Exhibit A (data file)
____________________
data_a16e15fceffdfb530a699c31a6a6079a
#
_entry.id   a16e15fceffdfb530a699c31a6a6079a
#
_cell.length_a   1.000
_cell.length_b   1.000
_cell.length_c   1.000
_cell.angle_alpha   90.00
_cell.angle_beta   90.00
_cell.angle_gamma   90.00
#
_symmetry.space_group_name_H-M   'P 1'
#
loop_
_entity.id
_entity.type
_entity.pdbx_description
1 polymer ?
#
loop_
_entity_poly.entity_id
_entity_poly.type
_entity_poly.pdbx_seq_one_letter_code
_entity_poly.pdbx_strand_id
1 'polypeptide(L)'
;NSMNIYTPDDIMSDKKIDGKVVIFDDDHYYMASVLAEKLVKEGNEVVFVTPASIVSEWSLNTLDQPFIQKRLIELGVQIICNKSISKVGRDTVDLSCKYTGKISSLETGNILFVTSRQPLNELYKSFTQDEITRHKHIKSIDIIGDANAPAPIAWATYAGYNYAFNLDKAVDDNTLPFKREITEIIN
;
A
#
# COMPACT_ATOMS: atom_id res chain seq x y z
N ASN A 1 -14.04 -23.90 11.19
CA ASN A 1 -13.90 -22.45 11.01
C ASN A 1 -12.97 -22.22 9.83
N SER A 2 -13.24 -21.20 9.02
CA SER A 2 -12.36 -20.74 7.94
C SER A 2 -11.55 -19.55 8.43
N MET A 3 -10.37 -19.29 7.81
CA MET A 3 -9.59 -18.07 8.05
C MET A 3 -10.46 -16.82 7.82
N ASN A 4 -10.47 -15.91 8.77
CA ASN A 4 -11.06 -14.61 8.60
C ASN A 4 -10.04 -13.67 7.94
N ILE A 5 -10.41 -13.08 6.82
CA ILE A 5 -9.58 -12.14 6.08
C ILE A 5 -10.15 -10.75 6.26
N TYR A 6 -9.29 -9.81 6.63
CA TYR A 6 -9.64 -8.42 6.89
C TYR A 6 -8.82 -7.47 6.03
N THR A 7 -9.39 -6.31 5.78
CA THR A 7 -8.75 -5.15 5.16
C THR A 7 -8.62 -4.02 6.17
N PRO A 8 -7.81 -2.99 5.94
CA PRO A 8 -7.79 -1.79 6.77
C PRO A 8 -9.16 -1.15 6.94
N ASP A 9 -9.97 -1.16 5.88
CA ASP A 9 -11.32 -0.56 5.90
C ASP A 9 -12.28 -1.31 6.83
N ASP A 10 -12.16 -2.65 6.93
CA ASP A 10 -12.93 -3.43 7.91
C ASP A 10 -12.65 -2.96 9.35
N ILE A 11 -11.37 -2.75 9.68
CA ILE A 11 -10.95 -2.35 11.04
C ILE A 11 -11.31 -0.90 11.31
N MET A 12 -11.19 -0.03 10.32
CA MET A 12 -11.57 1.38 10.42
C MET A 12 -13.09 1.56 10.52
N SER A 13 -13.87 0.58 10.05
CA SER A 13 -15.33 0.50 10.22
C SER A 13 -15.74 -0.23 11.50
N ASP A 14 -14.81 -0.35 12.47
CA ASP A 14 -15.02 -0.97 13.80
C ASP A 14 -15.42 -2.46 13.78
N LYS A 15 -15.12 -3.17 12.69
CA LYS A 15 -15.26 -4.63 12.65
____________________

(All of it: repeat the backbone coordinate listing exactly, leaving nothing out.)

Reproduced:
data_a16e15fceffdfb530a699c31a6a6079a
#
_entry.id   a16e15fceffdfb530a699c31a6a6079a
#
_cell.length_a   1.000
_cell.length_b   1.000
_cell.length_c   1.000
_cell.angle_alpha   90.00
_cell.angle_beta   90.00
_cell.angle_gamma   90.00
#
_symmetry.space_group_name_H-M   'P 1'
#
loop_
_entity.id
_entity.type
_entity.pdbx_description
1 polymer ?
#
loop_
_entity_poly.entity_id
_entity_poly.type
_entity_poly.pdbx_seq_one_letter_code
_entity_poly.pdbx_strand_id
1 'polypeptide(L)'
;NSMNIYTPDDIMSDKKIDGKVVIFDDDHYYMASVLAEKLVKEGNEVVFVTPASIVSEWSLNTLDQPFIQKRLIELGVQIICNKSISKVGRDTVDLSCKYTGKISSLETGNILFVTSRQPLNELYKSFTQDEITRHKHIKSIDIIGDANAPAPIAWATYAGYNYAFNLDKAVDDNTLPFKREITEIIN
;
A
#
# COMPACT_ATOMS: atom_id res chain seq x y z
N ASN A 1 -14.04 -23.90 11.19
CA ASN A 1 -13.90 -22.45 11.01
C ASN A 1 -12.97 -22.22 9.83
N SER A 2 -13.24 -21.20 9.02
CA SER A 2 -12.36 -20.74 7.94
C SER A 2 -11.55 -19.55 8.43
N MET A 3 -10.37 -19.29 7.81
CA MET A 3 -9.59 -18.07 8.05
C MET A 3 -10.46 -16.82 7.82
N ASN A 4 -10.47 -15.91 8.77
CA ASN A 4 -11.06 -14.61 8.60
C ASN A 4 -10.04 -13.67 7.94
N ILE A 5 -10.41 -13.08 6.82
CA ILE A 5 -9.58 -12.14 6.08
C ILE A 5 -10.15 -10.75 6.26
N TYR A 6 -9.29 -9.81 6.63
CA TYR A 6 -9.64 -8.42 6.89
C TYR A 6 -8.82 -7.47 6.03
N THR A 7 -9.39 -6.31 5.78
CA THR A 7 -8.75 -5.15 5.16
C THR A 7 -8.62 -4.02 6.17
N PRO A 8 -7.81 -2.99 5.94
CA PRO A 8 -7.79 -1.79 6.77
C PRO A 8 -9.16 -1.15 6.94
N ASP A 9 -9.97 -1.16 5.88
CA ASP A 9 -11.32 -0.56 5.90
C ASP A 9 -12.28 -1.31 6.83
N ASP A 10 -12.16 -2.65 6.93
CA ASP A 10 -12.93 -3.43 7.91
C ASP A 10 -12.65 -2.96 9.35
N ILE A 11 -11.37 -2.75 9.68
CA ILE A 11 -10.95 -2.35 11.04
C ILE A 11 -11.31 -0.90 11.31
N MET A 12 -11.19 -0.03 10.32
CA MET A 12 -11.57 1.38 10.42
C MET A 12 -13.09 1.56 10.52
N SER A 13 -13.87 0.58 10.05
CA SER A 13 -15.33 0.50 10.22
C SER A 13 -15.74 -0.23 11.50
N ASP A 14 -14.81 -0.35 12.47
CA ASP A 14 -15.02 -0.97 13.80
C ASP A 14 -15.42 -2.46 13.78
N LYS A 15 -15.12 -3.17 12.69
CA LYS A 15 -15.26 -4.63 12.65